Kunitz trades free agency for security
Chris Kunitz believes he just agreed to his last NHL contract — a three-year deal that will keep him with the Penguins through the 2016-17 season.
Negotiations began late last week before Kunitz and his family left for their offseason home in Chicago and ended Thursday with the deal that will provide a slight raise to $3.85 million annually. His conversation with the Tribune-Review:
On forsaking free agency next summer:
I did it backwards. The only time was coming out of college. The appeal is having long term on your contract. I would assume it's my last contract. There's not too many long-term deals out there for guys my age now, about to turn 34. That's what you have to look at, make sure it benefits your family every single way.
On being the chosen winger for captain Sidney Crosby:
It's an honor to have guys talk about you like that. (Crosby and center Evgeni Malkin) expect certain things to be done on the ice. With me, it just fits easy with them.
On Crosby's reaction:
He said ‘congrats.' He wondered if we'd be moving into his neighborhood (Sewickley).
On his favorite part about Pittsburgh:
“The people. You can't go wrong with our fans. They're courteous and polite, respectful of you and your family. People are critical at times, but they enjoy the game and treat us like we're something special. I realize we're just athletes, that it's entertainment. But it's nice to be in the grocery store and have people come up and say, ‘Have a great game.' ”
On long-term personal goals:
“There's always the longevity stuff. To get that 1,000-game mark — for me, coming out of college late, is something that might be a real stretch still, but it would be really nice to have. To set career records every year would be fun, too.”
Show commenting policy
TribLive commenting policy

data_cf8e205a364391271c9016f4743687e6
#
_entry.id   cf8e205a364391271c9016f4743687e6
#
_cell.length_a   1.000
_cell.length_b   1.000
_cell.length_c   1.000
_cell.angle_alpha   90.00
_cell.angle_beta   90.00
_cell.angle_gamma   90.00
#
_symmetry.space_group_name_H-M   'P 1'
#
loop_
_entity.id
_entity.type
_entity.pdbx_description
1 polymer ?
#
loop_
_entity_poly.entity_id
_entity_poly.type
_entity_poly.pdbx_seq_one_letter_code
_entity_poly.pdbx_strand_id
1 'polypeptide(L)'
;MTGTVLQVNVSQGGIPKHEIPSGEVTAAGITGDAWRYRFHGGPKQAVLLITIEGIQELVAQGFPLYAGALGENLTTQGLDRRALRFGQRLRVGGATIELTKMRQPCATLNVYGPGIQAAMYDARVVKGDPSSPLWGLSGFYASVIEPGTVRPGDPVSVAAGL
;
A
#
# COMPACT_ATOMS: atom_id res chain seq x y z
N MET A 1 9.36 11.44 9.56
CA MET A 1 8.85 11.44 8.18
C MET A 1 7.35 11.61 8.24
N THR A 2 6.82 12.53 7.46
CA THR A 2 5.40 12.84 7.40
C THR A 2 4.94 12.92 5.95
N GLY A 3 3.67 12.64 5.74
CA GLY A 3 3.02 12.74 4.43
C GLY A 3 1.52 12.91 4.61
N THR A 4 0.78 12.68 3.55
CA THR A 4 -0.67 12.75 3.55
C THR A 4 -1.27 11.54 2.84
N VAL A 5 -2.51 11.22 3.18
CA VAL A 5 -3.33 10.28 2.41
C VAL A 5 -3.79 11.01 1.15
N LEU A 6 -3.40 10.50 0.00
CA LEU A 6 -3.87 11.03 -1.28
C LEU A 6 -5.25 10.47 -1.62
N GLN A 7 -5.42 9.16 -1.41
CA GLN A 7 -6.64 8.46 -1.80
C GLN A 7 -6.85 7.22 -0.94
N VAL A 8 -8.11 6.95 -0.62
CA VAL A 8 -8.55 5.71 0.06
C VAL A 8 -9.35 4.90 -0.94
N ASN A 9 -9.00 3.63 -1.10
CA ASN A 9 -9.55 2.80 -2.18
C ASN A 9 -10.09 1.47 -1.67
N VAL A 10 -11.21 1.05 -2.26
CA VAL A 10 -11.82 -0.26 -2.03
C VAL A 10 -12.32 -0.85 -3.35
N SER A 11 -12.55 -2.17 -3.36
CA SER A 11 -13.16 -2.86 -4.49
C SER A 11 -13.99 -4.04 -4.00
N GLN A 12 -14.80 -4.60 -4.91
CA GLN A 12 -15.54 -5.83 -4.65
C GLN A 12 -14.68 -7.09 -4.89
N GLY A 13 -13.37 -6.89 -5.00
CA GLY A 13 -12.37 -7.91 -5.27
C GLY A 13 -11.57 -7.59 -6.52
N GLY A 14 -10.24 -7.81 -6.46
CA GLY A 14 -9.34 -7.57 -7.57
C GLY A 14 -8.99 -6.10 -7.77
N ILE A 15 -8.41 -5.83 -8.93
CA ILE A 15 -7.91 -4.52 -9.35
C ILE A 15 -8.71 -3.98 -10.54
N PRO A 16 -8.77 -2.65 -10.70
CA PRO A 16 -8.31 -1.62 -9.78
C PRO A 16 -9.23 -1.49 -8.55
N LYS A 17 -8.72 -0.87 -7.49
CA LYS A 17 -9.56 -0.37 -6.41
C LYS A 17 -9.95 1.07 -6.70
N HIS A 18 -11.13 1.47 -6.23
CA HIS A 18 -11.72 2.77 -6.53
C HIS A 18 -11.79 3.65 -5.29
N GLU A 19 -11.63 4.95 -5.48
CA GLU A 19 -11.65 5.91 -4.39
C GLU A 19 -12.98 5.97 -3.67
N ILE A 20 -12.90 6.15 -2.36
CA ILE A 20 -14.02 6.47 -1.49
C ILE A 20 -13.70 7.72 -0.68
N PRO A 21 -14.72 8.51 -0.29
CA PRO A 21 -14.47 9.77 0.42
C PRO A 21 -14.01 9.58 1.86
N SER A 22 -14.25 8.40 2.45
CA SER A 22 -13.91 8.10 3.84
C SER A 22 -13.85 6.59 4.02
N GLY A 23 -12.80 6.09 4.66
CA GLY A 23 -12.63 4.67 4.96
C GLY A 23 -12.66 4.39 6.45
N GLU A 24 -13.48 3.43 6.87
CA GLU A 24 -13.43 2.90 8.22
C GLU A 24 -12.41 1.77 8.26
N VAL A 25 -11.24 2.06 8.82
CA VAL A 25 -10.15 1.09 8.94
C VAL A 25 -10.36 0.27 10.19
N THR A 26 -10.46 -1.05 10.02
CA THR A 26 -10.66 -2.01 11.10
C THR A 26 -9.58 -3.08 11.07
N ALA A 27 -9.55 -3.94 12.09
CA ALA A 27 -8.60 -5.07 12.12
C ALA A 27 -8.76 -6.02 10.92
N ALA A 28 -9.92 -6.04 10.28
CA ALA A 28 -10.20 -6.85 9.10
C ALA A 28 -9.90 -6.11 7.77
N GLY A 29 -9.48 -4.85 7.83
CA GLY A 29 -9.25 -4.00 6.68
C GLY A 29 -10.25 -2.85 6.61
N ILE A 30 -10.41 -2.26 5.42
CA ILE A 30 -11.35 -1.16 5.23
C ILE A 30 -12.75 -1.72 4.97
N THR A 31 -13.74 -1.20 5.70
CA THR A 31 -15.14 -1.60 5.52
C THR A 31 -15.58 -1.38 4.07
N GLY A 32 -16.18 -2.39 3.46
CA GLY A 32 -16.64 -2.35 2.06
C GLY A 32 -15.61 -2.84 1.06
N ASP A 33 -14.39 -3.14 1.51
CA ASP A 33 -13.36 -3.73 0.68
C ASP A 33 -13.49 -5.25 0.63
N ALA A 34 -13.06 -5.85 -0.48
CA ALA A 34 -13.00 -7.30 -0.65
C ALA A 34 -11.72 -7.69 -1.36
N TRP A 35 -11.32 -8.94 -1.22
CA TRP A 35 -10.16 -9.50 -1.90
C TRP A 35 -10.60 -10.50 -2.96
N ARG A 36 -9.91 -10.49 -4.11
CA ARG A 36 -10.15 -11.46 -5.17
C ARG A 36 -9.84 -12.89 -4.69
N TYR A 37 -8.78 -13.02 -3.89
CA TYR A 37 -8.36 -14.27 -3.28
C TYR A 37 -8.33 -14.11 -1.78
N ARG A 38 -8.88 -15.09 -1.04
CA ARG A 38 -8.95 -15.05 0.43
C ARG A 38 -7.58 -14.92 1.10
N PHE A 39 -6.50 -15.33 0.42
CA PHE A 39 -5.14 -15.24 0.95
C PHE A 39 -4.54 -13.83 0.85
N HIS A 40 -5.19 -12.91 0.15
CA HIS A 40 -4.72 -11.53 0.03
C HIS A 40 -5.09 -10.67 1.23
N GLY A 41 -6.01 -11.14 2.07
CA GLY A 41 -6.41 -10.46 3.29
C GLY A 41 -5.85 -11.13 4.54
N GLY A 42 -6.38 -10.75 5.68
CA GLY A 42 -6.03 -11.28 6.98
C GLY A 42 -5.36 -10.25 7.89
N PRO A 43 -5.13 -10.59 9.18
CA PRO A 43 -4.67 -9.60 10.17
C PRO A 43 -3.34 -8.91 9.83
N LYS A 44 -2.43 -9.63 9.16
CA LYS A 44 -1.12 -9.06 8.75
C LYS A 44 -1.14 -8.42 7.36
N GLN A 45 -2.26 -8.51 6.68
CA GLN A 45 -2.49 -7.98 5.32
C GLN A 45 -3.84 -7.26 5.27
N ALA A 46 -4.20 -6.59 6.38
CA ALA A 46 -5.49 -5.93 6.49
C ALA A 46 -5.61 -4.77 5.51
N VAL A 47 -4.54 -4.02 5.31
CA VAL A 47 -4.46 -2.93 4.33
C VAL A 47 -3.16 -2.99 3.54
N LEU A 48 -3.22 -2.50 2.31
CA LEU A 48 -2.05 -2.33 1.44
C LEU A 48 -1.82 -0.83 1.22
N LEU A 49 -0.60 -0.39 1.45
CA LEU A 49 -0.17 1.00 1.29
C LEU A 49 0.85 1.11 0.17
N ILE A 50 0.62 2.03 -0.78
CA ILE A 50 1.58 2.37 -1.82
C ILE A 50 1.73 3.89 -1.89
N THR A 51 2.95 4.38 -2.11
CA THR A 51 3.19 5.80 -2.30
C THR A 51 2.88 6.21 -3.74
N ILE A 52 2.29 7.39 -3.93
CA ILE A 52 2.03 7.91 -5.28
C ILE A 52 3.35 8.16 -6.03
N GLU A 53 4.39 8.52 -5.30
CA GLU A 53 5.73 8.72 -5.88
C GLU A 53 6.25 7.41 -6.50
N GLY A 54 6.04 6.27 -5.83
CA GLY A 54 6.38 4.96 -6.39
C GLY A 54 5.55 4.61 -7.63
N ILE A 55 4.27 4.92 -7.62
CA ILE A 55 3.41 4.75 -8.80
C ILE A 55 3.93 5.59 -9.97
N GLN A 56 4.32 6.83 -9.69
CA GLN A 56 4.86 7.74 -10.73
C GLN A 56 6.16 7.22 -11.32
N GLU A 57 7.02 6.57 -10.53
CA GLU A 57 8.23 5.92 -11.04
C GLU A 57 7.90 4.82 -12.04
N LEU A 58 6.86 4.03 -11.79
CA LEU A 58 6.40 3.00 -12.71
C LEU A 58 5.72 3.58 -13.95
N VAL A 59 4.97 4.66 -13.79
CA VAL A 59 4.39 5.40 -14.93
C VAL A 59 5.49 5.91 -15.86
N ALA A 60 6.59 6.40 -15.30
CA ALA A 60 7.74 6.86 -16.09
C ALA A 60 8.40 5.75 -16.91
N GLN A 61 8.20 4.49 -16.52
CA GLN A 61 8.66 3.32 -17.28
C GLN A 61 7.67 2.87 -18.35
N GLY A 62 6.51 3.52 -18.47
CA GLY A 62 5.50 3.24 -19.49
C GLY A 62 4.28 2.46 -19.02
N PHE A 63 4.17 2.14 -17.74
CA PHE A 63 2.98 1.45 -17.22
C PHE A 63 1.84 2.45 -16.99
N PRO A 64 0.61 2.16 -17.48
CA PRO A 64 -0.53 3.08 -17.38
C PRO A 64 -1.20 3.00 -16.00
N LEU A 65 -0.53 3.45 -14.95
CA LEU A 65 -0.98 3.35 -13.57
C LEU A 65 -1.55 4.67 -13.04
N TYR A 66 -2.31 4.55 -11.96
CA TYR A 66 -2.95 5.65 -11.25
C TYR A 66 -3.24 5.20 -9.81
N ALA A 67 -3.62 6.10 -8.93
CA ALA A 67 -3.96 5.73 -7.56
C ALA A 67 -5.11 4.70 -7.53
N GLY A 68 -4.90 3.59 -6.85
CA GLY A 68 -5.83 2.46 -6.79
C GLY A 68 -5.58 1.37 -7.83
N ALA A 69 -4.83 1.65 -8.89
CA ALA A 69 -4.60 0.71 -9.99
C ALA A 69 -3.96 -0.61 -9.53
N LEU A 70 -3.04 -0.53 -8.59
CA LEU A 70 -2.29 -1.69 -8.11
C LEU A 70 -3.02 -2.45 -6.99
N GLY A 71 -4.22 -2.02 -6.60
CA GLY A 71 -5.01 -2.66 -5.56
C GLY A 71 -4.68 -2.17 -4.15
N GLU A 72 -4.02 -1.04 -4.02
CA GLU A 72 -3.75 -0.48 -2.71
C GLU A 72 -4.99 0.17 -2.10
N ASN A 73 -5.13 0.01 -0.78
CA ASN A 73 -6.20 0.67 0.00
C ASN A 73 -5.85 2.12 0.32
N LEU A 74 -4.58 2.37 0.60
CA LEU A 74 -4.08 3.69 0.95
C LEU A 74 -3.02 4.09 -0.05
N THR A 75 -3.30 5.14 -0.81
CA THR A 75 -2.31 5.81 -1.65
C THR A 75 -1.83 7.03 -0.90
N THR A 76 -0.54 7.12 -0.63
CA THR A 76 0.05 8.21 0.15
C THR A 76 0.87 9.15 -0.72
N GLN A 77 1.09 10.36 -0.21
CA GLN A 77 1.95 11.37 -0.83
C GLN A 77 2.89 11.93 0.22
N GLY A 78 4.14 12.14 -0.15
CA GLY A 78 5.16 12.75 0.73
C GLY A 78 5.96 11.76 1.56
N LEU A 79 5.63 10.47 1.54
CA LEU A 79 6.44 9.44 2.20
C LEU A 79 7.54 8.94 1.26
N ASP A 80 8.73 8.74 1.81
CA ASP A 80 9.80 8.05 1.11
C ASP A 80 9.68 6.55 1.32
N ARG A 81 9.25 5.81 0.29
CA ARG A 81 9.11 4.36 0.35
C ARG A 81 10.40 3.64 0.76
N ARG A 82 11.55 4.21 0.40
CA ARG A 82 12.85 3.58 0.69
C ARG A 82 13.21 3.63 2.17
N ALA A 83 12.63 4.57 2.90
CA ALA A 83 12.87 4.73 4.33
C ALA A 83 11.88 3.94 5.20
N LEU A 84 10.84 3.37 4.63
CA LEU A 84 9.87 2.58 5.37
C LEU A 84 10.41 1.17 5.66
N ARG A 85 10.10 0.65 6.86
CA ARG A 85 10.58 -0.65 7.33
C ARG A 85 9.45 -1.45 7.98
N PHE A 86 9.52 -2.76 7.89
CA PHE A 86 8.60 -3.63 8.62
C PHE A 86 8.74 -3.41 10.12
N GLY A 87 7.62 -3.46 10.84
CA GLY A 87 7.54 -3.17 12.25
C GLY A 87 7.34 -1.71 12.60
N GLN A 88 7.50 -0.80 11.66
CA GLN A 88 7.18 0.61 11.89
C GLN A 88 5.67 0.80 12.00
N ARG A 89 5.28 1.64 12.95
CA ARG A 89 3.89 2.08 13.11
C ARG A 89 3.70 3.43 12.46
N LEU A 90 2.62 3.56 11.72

You are solely responsible for your comments and by using TribLive.com you agree to our Terms of Service.
We moderate comments. Our goal is to provide substantive commentary for a general readership. By screening submissions, we provide a space where readers can share intelligent and informed commentary that enhances the quality of our news and information.
While most comments will be posted if they are on-topic and not abusive, moderating decisions are subjective. We will make them as carefully and consistently as we can. Because of the volume of reader comments, we cannot review individual moderation decisions with readers.
We value thoughtful comments representing a range of views that make their point quickly and politely. We make an effort to protect discussions from repeated comments either by the same reader or different readers.
We follow the same standards for taste as the daily newspaper. A few things we won't tolerate: personal attacks, obscenity, vulgarity, profanity (including expletives and letters followed by dashes), commercial promotion, impersonations, incoherence, proselytizing and SHOUTING. Don't include URLs to Web sites.
We do not edit comments. They are either approved or deleted. We reserve the right to edit a comment that is quoted or excerpted in an article. In this case, we may fix spelling and punctuation.
We welcome strong opinions and criticism of our work, but we don't want comments to become bogged down with discussions of our policies and we will moderate accordingly.
We appreciate it when readers and people quoted in articles or blog posts point out errors of fact or emphasis and will investigate all assertions. But these suggestions should be sent via e-mail. To avoid distracting other readers, we won't publish comments that suggest a correction. Instead, corrections will be made in a blog post or in an article.